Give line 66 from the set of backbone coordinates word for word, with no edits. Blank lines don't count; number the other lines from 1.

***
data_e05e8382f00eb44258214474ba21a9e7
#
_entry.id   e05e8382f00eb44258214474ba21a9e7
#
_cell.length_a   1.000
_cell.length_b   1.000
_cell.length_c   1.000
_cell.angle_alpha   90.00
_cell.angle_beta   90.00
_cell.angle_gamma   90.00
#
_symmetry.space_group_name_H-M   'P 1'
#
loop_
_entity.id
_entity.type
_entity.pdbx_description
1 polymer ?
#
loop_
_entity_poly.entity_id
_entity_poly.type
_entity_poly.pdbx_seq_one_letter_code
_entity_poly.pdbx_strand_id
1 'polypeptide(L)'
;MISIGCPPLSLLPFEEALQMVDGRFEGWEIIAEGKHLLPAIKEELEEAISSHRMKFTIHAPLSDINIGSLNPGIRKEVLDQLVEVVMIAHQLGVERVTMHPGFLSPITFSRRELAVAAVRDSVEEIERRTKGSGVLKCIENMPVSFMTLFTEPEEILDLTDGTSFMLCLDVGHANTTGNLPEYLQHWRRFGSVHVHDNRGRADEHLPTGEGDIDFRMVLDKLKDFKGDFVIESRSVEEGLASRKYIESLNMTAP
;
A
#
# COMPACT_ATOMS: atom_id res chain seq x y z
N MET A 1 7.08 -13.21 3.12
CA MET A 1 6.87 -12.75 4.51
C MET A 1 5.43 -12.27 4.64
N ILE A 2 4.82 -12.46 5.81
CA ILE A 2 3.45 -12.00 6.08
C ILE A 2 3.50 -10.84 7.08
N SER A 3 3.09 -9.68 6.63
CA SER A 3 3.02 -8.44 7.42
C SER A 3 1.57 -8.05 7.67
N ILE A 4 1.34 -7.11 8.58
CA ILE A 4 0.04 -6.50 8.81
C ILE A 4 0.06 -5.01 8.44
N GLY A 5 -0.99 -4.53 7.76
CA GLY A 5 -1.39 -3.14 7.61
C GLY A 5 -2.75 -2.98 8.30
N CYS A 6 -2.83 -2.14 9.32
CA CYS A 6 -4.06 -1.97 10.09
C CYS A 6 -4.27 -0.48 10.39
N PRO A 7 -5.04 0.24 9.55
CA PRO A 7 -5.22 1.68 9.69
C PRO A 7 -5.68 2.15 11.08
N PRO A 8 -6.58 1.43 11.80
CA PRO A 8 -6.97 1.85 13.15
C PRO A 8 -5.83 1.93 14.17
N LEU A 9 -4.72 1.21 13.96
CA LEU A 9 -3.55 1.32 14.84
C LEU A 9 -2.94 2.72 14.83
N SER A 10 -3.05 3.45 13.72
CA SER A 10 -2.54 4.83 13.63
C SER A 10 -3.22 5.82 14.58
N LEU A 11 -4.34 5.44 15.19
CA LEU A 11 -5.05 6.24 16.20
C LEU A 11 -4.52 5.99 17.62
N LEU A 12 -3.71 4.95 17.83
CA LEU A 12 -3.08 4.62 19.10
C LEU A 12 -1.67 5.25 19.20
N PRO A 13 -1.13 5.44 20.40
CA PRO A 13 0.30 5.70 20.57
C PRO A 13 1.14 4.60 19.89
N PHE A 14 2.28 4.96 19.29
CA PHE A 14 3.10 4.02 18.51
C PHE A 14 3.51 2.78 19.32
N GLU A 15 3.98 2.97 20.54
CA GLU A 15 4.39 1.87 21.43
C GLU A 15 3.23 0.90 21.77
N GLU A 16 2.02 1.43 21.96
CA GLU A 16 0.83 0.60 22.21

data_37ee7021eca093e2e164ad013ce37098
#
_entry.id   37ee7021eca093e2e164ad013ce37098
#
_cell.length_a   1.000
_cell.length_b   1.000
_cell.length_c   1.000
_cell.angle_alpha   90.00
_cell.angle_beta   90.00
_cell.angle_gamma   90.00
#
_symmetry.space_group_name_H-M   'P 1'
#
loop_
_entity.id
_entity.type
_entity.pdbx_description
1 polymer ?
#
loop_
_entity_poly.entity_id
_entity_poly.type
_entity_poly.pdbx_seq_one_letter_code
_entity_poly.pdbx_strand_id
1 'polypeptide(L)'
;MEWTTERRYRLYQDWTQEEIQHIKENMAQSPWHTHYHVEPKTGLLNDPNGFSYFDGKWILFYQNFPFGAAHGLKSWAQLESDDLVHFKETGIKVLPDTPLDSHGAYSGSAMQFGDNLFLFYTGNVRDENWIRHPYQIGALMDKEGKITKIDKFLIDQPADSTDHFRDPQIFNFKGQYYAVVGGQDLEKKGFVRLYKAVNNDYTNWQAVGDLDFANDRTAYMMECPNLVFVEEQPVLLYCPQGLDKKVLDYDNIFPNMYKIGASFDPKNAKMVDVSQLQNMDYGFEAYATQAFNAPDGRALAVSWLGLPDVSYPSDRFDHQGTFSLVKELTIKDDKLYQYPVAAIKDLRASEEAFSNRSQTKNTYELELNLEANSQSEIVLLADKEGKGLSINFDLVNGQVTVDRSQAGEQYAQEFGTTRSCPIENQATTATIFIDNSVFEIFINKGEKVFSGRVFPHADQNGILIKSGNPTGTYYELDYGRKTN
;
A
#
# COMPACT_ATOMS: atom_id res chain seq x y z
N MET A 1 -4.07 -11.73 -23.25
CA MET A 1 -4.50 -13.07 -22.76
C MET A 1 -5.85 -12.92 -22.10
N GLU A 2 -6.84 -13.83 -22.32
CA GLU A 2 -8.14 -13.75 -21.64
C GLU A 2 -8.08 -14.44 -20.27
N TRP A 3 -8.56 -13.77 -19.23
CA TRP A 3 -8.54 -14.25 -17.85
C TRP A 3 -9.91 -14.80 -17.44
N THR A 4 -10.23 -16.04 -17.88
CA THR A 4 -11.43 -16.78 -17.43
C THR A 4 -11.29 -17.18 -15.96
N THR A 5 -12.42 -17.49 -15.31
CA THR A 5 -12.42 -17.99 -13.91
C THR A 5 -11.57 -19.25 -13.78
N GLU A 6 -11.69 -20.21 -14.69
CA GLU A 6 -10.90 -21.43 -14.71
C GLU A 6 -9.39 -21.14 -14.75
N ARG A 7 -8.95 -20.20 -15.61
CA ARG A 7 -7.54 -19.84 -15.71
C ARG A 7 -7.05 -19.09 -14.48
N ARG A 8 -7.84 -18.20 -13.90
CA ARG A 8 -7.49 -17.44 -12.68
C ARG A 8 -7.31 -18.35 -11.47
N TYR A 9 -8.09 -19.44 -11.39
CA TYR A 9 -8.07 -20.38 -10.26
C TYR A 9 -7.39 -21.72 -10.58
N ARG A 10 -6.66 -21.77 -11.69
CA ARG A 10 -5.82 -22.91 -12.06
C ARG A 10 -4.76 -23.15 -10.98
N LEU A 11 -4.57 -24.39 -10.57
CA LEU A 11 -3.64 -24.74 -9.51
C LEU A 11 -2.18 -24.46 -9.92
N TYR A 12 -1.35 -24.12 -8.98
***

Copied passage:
C LEU A 12 -1.67 5.25 19.20